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Virginia church signals Anglican rift

Sept. 7, 2004 at 10:18 AM   |   Comments

FAIRFAX, Va., Sept. 7 (UPI) -- The isolation of U.S. Episcopalian leaders from Episcopalians around the world is about to reach a milestone in Virginia with an unusual church service.

Outside the United States, Episcopalians are known as Anglicans, and comprise a global body of 70 million grouped into 38 national "provinces."

So far 22 of those provinces have cut or "impaired" ties to the U.S. church for its leaders' decision to ordain non-celibate homosexuals as clergy. To remain part of the worldwide Anglican communion, more and more U.S. Episcopalians are seeking formal links with one of those 22 communions outside the United States.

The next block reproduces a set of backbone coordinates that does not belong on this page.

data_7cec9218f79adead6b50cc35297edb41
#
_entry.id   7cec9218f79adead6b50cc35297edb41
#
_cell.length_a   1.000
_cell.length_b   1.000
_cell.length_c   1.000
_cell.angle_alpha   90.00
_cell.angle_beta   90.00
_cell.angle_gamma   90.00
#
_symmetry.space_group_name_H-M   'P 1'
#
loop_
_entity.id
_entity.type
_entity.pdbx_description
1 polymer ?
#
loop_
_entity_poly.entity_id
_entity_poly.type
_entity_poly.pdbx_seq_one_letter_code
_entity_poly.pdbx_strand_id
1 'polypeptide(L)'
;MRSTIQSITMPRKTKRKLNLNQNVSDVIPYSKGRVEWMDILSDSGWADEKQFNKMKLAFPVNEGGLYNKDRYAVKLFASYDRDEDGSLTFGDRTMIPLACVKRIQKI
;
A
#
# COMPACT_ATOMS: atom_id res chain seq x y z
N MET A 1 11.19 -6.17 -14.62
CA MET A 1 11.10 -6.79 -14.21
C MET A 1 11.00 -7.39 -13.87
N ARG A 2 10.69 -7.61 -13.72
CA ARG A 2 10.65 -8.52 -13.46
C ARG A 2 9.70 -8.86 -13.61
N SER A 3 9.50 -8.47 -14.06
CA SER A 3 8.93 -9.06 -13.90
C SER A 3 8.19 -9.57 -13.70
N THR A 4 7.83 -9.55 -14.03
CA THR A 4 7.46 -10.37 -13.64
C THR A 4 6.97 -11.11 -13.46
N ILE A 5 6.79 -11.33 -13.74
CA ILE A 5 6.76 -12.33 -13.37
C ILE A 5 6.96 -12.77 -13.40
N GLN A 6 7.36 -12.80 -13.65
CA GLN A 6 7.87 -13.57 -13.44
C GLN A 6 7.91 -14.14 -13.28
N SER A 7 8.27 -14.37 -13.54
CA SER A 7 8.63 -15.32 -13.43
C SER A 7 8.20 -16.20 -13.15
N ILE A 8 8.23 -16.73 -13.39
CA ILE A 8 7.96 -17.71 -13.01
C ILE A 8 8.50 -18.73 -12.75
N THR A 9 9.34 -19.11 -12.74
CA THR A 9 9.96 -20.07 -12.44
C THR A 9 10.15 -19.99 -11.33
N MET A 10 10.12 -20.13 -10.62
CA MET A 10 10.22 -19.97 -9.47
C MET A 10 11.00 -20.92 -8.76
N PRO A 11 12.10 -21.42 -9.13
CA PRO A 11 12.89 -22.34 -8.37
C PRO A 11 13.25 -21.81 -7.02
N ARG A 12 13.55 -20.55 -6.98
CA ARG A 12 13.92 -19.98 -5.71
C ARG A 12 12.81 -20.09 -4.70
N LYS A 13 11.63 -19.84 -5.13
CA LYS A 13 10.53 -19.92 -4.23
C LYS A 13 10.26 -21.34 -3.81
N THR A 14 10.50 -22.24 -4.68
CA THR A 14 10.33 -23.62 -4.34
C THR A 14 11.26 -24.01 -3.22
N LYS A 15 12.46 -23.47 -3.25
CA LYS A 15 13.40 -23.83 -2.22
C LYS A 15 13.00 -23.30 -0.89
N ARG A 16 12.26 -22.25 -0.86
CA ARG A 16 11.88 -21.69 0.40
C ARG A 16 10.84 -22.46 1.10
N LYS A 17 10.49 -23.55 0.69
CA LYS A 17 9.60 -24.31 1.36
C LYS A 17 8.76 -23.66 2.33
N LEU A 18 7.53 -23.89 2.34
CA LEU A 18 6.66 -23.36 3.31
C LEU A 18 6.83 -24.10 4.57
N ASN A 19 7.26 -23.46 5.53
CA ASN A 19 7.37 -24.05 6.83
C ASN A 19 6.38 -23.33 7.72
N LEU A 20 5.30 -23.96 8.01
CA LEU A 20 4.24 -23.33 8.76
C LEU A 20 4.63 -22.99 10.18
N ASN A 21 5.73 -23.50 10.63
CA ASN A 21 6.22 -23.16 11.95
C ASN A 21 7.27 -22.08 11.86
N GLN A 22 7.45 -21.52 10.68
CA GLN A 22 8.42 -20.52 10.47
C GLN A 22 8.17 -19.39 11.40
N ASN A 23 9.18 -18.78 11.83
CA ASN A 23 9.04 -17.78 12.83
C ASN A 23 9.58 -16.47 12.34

The latest example is the provocative decision by Virginia's Truro Episcopal Church in Fairfax to hold confirmation services next week without any of their own bishops, the Washington Times reported Tuesday.

Instead, Truro has invited a former archbishop of Canterbury, George Carey, to conduct the confirmations.

The move galls U.S. bishop Peter Lee, Truro's nominal leader, and his fellow U.S. bishops.

"This will be an occasion for celebration but also a sign of the serious brokenness of the Episcopal Church and a tragic reminder of our alienation from the ministry of our own bishop," said Truro's pastor.

© 2004 United Press International, Inc. All Rights Reserved. Any reproduction, republication, redistribution and/or modification of any UPI content is expressly prohibited without UPI's prior written consent.
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